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Hawaiian High Islands Ecoregion
This page last revised 24 August 2006 -- S.M.Gon III

Conservation Targets
TNC Action Sites


Maps & Figures
CPT Database
biodiversity montage
Botanical, vertebrate, and invertebrate biodiversity varies among sites.

Action Sites 

Setting Priorities

Althoughall portfolio sites in the Hawaiian ecoregion haveconservation value, identifying a subset of sites for immediate actionprovides priorities under conditions of limited capacity and urgentthreats. Ideally, we want to focus attention soonest on those sitesbearing a combination of: 1) highest biodiversity value, 2) urgent, butaddressable threats, and 3) greatest feasibility and leverage. 

Species richness contributes to conservation value
Raw species diversity contributes to conservation value of a site.

Conservation Value

The conservation value of sites is not equal across the archipelago. Some conservation areas, such as Kauai, bear much higher overall endemic speciesdiversity, while others might bear higher ecological system diversity(e.g., Kona). We analyzed three factors of conservation value to arriveat a summary rank:
  • Biodiversity Richness --overall numbers of species, natural communities, ecological systems,and special features. Some areas with great botanical richness (e.g., Wai‘anae) scored much lower in ecological system, natural community, and special feature richness.
  • Biodiversity Health --indication of overall site viability, derived largely from overallecological system target viability scores. Health scores were typicallyinversely proportional to level of threat to conservation targets ofthe area.
  • Complementarity-- ability of sites to contribute to overall ecoregion biodiversity, aspercent additions of selected species (flowering plants), naturalcommunities, and ecological systems.
Numericalvalues were assigned to each of the above factors and entered intospreadsheets for analysis and ranking. Analysis details may beaccessed via the appendices. Summary conservation value ranks are shown in the table below: 
Managers can feel very small when facing huge challenges Feasibility of doing conservation work at a site is determined by many factors that affect opportunity costs.


Feasibilityand opportunity can change according to many factors, including practical logistics of management access, currentlandowners/managers, political and social incentives and disincentives,public support for conservation actions, pertinent policies and lawsmandating protection, history of conservation effort, regional economic health, and capacity ofconservation partners. Analyses of these factors are continuallyunderway by conservation planners.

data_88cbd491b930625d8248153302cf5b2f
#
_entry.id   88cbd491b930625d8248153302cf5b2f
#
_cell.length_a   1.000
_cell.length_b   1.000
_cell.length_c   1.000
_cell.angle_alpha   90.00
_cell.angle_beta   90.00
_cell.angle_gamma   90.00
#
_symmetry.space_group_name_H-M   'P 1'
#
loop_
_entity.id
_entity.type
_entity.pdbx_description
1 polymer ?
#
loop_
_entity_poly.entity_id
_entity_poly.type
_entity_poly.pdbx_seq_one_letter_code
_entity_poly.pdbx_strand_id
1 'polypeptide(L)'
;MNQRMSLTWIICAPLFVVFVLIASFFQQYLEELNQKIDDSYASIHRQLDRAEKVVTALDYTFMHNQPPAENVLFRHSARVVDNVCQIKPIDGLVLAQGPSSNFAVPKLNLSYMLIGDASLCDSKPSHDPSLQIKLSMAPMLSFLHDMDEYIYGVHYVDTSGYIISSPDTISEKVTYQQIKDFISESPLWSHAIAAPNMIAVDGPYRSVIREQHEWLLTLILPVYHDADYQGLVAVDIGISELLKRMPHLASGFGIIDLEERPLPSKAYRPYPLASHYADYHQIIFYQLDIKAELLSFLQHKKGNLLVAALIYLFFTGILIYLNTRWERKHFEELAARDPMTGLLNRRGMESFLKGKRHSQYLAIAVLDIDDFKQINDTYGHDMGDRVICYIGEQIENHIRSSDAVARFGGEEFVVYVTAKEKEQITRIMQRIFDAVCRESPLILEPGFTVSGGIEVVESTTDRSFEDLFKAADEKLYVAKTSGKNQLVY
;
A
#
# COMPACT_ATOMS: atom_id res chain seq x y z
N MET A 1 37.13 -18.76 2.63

Current Action Sites

Usingconservation value as a primary driver, with some adaptation forfeasibility and opportunity differences among the conservation areas,the action sites that emerged as highest priorities for TheNature Conservancy are as follows, arranged by Stratification Unit:

Kaua‘i Conservation Area

No Conservation Area selected

East Maui Conservation Area
East Moloka‘i Conservation Area

Ka‘ū-Kapāpala Conservation Area
Kona Conservation Area

Remaining sites within the portfolio are approached as partnershipsites, recognizing their conservation value, and driven by opportunity.We are committed to their protection and management, but look toconservation partners to lead efforts while we play a more supportive rolein the appropriate partnership efforts.

Whetherpriority action sites, portfolio sites, or other areas of conservationvalue, the driving conservation issue is management and abatement ofthreats to species, communities, and ecological systems.

Continue to Threats to Conservation Targets
Conservation Value of the Portfolio Conservation Areas: Assessments of biodiversity richness, health, and complementarityacross the conservation areas of the ecoregion portfolio.

Action Site Ranking table